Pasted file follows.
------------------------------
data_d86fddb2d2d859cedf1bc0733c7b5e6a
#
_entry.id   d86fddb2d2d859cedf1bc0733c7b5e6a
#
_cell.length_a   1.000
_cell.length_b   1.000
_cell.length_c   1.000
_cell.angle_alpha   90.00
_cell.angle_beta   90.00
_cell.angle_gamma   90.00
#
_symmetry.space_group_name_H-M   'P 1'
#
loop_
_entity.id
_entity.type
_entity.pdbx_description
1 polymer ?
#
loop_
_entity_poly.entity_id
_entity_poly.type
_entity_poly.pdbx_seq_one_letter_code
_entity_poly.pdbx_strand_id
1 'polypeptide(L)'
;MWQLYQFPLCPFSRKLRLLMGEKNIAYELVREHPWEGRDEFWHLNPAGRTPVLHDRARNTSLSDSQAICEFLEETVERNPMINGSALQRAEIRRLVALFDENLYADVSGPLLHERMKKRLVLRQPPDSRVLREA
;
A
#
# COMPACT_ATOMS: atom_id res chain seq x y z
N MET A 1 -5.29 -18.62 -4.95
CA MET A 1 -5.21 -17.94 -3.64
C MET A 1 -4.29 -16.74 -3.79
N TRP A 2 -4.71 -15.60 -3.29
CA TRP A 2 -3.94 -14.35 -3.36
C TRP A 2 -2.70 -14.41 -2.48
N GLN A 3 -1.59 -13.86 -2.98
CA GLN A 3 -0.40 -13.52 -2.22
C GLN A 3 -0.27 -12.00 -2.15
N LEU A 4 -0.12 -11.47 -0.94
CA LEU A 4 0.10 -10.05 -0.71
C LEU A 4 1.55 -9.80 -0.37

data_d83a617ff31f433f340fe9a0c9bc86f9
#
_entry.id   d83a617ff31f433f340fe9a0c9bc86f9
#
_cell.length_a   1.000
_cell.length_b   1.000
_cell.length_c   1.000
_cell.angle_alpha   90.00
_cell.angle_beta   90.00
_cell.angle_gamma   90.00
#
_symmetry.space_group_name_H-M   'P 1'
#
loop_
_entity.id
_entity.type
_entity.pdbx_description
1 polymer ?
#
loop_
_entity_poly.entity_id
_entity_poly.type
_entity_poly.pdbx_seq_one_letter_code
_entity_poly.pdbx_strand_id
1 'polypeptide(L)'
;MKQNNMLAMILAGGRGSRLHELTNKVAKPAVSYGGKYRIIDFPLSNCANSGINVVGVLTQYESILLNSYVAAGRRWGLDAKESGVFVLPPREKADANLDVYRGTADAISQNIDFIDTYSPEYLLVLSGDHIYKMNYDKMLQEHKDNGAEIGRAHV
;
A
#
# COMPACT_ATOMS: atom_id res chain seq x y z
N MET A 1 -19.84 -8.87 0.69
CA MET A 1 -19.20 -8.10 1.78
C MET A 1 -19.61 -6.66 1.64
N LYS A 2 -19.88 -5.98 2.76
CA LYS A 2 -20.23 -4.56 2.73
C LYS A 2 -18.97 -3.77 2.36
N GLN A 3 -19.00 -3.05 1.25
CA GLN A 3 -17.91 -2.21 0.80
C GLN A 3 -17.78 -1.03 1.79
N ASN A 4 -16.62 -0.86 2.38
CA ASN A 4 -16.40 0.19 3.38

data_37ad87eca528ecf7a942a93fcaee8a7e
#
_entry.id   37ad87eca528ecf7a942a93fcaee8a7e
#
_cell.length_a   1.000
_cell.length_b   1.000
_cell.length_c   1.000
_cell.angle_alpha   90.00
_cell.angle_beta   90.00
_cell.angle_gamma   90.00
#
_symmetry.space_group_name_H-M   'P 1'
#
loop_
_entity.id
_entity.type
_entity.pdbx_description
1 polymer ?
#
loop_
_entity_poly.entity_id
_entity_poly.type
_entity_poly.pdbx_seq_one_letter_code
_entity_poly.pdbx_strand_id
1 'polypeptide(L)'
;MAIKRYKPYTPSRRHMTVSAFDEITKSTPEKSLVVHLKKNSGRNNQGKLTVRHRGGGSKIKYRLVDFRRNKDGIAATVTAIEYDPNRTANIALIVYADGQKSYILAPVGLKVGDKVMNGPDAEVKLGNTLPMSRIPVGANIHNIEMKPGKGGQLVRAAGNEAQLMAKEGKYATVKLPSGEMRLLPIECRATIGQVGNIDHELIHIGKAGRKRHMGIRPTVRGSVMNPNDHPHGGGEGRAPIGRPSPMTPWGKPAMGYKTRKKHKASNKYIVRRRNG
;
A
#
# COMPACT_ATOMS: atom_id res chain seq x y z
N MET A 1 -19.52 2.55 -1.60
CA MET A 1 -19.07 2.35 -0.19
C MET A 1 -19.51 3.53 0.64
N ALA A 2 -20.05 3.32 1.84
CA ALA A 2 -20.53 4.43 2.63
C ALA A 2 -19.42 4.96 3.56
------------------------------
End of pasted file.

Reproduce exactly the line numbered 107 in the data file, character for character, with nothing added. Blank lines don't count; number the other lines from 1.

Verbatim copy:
_entity_poly.pdbx_strand_id